FIFTEEN pupils were left stranded at school for two hours after being unable to board buses using valid passes.
The school children, all pupils at St Benedict’s School, in Bury St Edmunds, were trying to travel home to Newmarket on Friday following their first week of the new school year.
Parents were annoyed that they had to make a special trip to Bury to collect their children after they were turned away from two buses that they should have been able to travel on with their valid bus passes, which cost £528 per year for under-16s.
The group were unable to board the first bus because it was full and were turned away from the second bus, on which the driver said it could only carry paying customers and not pass holders.
Suffolk County Council (SCC) said a third bus was sent to ensure all students could get home, but the school said that the bus never arrived to collect the children.
St Benedict’s headteacher Hugh O’Neill said: “We always have one or two problems at the beginning of term. It’s always uncertain how many students will be travelling into Bury.
“I think in this case they slightly underestimated or a bus didn’t make its pick up time.
“It’s unfortunate and a bit distressing at the time but it’s not a permanent problem, just a mishap.”
An SCC spokeswoman said: “We identified in the first two days of term that there may be an issue with capacity on buses later in the week and therefore monitored the situation.
“An additional coach was put on for Thursday and we made arrangements for this to continue on Friday and the following week.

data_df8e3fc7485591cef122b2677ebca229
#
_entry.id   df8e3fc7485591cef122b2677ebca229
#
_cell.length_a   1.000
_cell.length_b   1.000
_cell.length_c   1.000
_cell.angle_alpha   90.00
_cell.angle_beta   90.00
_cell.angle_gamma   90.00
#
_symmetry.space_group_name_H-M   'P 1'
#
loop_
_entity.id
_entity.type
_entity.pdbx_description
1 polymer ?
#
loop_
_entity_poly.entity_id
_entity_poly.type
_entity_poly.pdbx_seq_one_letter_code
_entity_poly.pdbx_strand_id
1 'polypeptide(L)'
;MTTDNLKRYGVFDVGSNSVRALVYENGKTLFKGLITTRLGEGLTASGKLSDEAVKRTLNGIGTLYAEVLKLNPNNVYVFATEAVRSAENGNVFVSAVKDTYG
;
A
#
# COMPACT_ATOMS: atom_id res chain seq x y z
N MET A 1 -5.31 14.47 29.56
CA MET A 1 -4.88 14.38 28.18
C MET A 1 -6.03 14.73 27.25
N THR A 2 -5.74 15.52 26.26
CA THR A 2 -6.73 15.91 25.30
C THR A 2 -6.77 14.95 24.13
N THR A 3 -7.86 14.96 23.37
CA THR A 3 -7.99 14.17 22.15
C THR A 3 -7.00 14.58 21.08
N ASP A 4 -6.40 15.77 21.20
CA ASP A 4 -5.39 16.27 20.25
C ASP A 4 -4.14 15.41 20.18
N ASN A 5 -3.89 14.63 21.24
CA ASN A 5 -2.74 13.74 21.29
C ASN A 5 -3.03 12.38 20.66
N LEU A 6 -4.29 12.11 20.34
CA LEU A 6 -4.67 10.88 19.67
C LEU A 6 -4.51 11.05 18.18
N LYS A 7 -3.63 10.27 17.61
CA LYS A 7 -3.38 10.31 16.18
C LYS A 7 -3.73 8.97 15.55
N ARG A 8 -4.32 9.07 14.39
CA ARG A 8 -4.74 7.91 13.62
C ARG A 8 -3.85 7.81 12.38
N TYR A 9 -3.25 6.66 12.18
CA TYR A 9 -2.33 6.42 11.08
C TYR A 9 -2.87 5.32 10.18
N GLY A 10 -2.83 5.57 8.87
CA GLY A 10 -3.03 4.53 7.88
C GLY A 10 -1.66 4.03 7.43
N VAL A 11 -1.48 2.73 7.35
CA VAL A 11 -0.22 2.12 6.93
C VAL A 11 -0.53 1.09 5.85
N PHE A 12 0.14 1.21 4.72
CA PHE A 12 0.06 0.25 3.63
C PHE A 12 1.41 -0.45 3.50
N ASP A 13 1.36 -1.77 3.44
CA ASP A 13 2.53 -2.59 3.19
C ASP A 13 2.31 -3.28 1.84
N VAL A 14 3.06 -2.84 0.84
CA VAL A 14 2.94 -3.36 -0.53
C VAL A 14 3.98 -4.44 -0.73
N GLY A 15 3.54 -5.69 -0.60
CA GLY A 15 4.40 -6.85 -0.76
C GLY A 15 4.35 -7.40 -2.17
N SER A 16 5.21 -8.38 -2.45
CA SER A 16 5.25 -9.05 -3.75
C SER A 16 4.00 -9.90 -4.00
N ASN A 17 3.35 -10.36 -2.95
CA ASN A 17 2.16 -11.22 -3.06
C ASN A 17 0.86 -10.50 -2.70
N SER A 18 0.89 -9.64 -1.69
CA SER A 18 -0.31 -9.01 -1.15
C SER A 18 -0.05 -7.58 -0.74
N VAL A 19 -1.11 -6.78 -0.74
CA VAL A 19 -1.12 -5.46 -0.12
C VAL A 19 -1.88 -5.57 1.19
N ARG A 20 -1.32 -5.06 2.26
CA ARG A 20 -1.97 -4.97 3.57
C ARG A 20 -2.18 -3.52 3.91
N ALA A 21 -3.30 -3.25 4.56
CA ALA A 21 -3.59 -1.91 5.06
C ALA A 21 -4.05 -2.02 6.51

“The information we have is that the additional vehicle arrived alongside the other buses at the pick up point at the correct time. All seats were filled on the regular 311 service whilst some students who attempted to board the 311a were refused on the basis that drivers had to leave seats available for students on a nearby pick up point and that an additional bus was available for any of those students who did not get a seat on the other two vehicles.
“We appreciate that parents and students would like some solid answers. The county council is still looking into this and will be able to clarify what happened when further information has been assessed.
“However, we are confident that students were not left without a seat on a bus due to a lack of capacity – there were sufficient vehicles provided on the day to accommodate all passengers.”
SCC is still investigating and said that CCTV images showed there were three buses at the school at the time.